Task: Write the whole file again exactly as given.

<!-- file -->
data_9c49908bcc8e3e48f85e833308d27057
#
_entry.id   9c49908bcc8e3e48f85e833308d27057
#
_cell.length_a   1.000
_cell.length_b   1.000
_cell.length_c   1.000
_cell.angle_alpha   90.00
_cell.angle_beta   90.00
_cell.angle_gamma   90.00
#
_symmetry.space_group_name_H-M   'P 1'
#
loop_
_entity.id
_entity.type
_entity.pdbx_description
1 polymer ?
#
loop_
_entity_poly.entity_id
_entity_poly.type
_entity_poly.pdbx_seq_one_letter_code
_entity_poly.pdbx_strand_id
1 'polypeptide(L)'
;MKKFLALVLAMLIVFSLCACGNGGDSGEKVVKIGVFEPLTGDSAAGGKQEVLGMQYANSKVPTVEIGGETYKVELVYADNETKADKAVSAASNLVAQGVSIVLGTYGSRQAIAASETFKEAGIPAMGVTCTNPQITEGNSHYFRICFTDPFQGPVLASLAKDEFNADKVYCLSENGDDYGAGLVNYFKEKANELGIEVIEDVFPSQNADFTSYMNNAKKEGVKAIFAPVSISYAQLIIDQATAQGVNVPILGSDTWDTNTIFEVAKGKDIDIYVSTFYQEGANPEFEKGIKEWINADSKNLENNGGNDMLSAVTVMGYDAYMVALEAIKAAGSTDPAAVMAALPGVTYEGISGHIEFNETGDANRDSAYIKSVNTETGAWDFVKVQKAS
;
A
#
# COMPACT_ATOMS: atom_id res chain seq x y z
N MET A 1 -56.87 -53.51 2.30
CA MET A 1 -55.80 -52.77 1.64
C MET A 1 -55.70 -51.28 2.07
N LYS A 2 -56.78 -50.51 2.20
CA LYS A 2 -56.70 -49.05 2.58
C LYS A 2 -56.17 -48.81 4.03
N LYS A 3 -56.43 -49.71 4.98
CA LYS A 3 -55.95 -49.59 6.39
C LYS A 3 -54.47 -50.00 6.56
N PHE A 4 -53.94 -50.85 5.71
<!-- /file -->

data_9c49908bcc8e3e48f85e833308d27057
#
_entry.id   9c49908bcc8e3e48f85e833308d27057
#
_cell.length_a   1.000
_cell.length_b   1.000
_cell.length_c   1.000
_cell.angle_alpha   90.00
_cell.angle_beta   90.00
_cell.angle_gamma   90.00
#
_symmetry.space_group_name_H-M   'P 1'
#
loop_
_entity.id
_entity.type
_entity.pdbx_description
1 polymer ?
#
loop_
_entity_poly.entity_id
_entity_poly.type
_entity_poly.pdbx_seq_one_letter_code
_entity_poly.pdbx_strand_id
1 'polypeptide(L)'
;MKKFLALVLAMLIVFSLCACGNGGDSGEKVVKIGVFEPLTGDSAAGGKQEVLGMQYANSKVPTVEIGGETYKVELVYADNETKADKAVSAASNLVAQGVSIVLGTYGSRQAIAASETFKEAGIPAMGVTCTNPQITEGNSHYFRICFTDPFQGPVLASLAKDEFNADKVYCLSENGDDYGAGLVNYFKEKANELGIEVIEDVFPSQNADFTSYMNNAKKEGVKAIFAPVSISYAQLIIDQATAQGVNVPILGSDTWDTNTIFEVAKGKDIDIYVSTFYQEGANPEFEKGIKEWINADSKNLENNGGNDMLSAVTVMGYDAYMVALEAIKAAGSTDPAAVMAALPGVTYEGISGHIEFNETGDANRDSAYIKSVNTETGAWDFVKVQKAS
;
A
#
# COMPACT_ATOMS: atom_id res chain seq x y z
N MET A 1 -56.87 -53.51 2.30
CA MET A 1 -55.80 -52.77 1.64
C MET A 1 -55.70 -51.28 2.07
N LYS A 2 -56.78 -50.51 2.20
CA LYS A 2 -56.70 -49.05 2.58
C LYS A 2 -56.17 -48.81 4.03
N LYS A 3 -56.43 -49.71 4.98
CA LYS A 3 -55.95 -49.59 6.39
C LYS A 3 -54.47 -50.00 6.56
N PHE A 4 -53.94 -50.85 5.71